Symptoms of ADHD
I've been working hard on my book, Refocus, trying to get it closer to that ever elusive finish line.
Just recently, I was working through the official list of ADHD symptoms from the DSM-V (Diagnostic and Statistical Manual of Mental Disorders, Fifth Edition).
The list is far from perfect.
It's missing some important pieces, particularly symptoms related to emotional dysregulation (which many hope will eventually be added).
But it struck just how impactful this list could have been if my parents or a teacher had this knowledge when I was growing up.
- Fails to pay close attention to details or makes careless mistakes
- Has trouble holding attention
- Does not seem to listen when spoken to directly
- Has trouble following through on instructions
- Has trouble organizing tasks and activities
- Avoids, dislikes, or is reluctant to do tasks requiring sustained mental effort
- Loses things necessary for tasks and activities
- Easily distracted
- Forgetful in daily activities
- Fidgets with or taps hands or feet, or squirms in seat
- Has trouble remaining seated
- Runs about or climbs in situations as a child, restlessness as an adult
- Unable to take part in leisure activities quietly
- Constantly acts or feels “on the go” or as if “driven by a motor”
- Talks excessively
- Blurts out an answer before a question has been completed
- Has trouble waiting their turn
- Interrupts or intrudes on others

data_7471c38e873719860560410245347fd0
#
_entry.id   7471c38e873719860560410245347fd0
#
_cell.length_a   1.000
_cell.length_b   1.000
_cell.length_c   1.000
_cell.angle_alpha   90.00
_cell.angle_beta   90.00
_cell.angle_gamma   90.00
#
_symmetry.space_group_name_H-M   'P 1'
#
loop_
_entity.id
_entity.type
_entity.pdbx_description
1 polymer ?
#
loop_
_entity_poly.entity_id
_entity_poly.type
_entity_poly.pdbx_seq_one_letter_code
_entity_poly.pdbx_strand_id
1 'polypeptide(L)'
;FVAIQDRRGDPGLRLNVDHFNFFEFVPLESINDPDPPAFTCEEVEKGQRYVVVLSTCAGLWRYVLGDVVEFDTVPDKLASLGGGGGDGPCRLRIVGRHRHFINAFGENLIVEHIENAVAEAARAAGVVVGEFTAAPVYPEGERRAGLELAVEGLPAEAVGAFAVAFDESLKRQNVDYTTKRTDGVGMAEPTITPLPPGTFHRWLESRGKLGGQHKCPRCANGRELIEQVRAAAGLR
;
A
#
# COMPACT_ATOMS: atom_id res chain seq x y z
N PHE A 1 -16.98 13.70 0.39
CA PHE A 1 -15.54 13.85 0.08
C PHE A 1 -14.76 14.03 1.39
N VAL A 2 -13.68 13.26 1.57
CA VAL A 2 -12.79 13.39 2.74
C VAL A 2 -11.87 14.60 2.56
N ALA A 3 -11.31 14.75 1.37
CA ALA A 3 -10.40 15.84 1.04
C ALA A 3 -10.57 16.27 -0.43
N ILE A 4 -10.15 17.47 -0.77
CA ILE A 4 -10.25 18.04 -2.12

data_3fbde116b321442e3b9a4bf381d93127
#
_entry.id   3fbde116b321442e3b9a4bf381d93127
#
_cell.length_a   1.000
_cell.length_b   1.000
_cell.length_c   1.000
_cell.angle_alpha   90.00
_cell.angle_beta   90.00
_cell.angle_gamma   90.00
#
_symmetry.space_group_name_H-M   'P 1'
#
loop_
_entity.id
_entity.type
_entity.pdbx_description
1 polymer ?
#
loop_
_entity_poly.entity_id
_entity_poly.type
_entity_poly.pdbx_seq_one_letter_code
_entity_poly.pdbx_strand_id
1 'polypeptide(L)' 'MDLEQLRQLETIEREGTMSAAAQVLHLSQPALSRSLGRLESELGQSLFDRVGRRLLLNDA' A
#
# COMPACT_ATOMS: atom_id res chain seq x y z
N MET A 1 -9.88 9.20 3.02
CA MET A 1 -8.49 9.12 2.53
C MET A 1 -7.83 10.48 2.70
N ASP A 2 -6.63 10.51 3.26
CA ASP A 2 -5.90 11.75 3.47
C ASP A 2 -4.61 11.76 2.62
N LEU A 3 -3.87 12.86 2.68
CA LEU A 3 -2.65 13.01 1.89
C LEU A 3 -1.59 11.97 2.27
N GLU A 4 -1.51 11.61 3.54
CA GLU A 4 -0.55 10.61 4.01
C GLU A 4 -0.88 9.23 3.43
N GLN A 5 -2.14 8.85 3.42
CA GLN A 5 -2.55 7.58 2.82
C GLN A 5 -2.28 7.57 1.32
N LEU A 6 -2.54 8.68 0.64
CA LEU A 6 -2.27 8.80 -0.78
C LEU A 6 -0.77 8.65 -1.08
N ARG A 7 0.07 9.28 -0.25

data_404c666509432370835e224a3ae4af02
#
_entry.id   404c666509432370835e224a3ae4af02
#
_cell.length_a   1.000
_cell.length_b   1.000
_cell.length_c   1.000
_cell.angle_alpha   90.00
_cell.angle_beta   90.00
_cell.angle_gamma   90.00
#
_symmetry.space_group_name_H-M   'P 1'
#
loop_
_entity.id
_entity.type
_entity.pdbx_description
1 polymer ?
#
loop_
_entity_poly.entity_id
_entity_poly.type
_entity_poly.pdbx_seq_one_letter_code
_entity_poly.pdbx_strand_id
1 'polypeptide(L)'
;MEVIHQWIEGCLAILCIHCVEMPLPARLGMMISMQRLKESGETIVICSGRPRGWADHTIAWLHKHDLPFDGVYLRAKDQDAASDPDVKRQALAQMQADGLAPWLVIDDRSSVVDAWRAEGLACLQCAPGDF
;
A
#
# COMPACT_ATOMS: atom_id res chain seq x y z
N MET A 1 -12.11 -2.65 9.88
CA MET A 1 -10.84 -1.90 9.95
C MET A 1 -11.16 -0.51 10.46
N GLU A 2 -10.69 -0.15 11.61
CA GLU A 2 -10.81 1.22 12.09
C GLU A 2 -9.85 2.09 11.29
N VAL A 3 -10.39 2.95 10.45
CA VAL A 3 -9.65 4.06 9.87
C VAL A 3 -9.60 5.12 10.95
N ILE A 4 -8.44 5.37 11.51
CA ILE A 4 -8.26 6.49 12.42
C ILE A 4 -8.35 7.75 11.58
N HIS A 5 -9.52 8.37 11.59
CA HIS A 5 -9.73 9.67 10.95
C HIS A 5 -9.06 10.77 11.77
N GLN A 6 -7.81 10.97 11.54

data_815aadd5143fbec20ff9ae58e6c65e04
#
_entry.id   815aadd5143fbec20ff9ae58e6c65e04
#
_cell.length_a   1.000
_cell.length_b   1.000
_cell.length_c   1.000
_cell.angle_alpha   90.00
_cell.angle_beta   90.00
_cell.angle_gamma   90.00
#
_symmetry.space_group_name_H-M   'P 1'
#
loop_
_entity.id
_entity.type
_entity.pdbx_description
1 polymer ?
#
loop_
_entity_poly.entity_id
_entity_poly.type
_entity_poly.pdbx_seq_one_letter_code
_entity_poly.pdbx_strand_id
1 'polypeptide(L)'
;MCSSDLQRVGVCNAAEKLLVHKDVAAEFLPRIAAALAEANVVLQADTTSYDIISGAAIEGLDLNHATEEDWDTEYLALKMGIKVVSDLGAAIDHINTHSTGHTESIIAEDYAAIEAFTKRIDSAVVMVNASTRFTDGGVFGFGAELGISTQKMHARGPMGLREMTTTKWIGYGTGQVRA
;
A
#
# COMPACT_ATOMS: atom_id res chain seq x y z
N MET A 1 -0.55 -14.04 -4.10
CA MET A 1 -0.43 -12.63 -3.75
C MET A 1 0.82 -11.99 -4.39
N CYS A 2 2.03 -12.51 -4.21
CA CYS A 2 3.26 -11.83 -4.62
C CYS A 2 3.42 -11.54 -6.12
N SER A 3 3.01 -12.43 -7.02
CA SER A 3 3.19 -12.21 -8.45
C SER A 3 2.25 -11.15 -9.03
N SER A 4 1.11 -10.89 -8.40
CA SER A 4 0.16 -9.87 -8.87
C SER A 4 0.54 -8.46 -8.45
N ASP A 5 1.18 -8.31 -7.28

- The diagnostic criteria says a child needs to match 6 or more of those (5 or more for an adult).
I presented at least 12 of these symptoms as a child, and probably 10 of them as an adult—double the criteria requirement.
This is a big reason why I write this newsletter, why I'm writing my book, and why I share content online about ADHD.
Knowledge is power, and awareness is knowledge!
This exact list didn't exist when I was a kid (the DSM-V update came out in 2013), but similar lists did.
It's hard not to imagine how different my life might've been if one of my parents had stumbled onto a list of symptoms like this and realized how much it sounded like their son.
Raising awareness and sharing your story is important.
Important to break the stigma. Important to bust myths. Important to show people what ADHD really looks like, and potentially change someone else's life forever.
Jesse J. Anderson
📺 PKM Through the Lens of ADHD [Second Brain Summit] In case you missed it last week, the recording of our panel is now available! I had an amazing time with Marie, Bryan, and Karaminder discussing ADHD, productivity, knowledge management, and much more. As one person said, "That wasn’t an ADHD Panel, it was an ADHD PARTY 🥳"
📺 Do You Have ADHD, Something Else, Or... Both?? Another great video from How To ADHD. They say ADHD often "comes with friends" because related disorders (anxiety, autism, bpd, depression, dyslexia, ocd, etc) often show up alongside it.